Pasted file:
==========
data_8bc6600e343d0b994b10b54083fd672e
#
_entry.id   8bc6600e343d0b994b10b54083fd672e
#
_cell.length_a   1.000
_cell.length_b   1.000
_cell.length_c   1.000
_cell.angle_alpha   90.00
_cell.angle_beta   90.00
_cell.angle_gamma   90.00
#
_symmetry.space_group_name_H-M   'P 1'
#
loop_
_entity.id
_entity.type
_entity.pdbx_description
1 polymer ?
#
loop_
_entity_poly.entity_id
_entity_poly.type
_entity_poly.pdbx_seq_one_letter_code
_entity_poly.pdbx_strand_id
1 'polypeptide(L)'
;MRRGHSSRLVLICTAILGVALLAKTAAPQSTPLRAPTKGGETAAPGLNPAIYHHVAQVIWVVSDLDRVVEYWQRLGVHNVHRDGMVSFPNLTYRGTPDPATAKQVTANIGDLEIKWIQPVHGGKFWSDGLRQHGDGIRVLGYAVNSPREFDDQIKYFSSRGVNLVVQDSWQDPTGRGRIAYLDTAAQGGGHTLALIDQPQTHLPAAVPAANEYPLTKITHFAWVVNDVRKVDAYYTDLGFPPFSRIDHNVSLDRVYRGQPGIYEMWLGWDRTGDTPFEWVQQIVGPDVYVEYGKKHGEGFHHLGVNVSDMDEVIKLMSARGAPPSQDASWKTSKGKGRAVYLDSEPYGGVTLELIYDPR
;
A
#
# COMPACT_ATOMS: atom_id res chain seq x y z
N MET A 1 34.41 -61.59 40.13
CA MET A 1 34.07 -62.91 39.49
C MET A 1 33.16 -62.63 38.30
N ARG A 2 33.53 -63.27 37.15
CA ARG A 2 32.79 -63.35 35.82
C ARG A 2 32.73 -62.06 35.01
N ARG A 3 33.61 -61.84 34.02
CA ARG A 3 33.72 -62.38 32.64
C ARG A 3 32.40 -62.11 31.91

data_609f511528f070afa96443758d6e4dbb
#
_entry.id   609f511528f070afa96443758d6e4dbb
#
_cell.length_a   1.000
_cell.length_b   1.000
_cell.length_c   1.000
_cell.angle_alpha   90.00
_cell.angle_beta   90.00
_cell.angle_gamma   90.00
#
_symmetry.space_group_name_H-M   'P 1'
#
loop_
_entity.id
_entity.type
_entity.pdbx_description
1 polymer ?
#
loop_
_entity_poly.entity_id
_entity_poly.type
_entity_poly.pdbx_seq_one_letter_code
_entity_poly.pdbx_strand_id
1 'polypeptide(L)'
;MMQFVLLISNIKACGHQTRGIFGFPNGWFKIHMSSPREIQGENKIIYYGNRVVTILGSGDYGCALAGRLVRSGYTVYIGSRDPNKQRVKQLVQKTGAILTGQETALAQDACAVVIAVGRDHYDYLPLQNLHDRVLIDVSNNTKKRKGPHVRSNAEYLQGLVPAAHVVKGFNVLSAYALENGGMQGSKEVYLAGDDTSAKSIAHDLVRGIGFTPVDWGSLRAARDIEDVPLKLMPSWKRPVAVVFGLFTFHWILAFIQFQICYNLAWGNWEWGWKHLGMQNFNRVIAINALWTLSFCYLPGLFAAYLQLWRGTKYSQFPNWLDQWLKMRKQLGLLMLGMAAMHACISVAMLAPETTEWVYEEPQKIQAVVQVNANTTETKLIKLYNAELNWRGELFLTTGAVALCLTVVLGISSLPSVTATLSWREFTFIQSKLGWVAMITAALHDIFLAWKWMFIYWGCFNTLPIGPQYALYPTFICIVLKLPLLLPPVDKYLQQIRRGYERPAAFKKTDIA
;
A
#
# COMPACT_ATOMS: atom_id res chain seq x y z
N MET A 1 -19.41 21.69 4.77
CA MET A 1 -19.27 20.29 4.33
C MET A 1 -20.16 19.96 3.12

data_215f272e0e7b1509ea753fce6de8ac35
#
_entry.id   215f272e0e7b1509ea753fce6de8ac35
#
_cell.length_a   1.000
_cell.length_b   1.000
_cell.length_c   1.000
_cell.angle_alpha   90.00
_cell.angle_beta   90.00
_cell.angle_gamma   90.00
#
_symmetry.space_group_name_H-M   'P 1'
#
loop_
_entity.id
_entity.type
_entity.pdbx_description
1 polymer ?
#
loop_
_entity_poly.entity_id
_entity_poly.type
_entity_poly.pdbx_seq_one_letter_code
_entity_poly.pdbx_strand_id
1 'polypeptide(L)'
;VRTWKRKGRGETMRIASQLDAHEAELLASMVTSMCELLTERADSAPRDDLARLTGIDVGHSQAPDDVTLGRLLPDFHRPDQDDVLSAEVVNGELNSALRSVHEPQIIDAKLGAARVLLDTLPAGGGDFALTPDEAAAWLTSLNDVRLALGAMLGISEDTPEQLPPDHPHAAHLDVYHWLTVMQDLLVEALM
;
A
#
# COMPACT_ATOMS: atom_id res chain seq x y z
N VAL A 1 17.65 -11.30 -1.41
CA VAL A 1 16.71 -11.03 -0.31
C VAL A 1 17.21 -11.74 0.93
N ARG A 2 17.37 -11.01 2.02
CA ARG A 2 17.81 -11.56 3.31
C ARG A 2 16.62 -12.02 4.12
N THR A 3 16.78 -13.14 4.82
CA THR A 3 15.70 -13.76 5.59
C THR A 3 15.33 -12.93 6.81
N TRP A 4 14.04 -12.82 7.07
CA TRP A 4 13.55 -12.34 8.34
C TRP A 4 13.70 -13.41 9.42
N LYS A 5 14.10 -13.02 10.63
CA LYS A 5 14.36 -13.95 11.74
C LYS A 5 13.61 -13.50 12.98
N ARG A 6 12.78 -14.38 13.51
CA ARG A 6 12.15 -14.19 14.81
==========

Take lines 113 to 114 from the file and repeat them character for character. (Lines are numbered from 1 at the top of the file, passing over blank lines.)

CA TRP A 4 13.55 -12.34 8.34
C TRP A 4 13.70 -13.41 9.42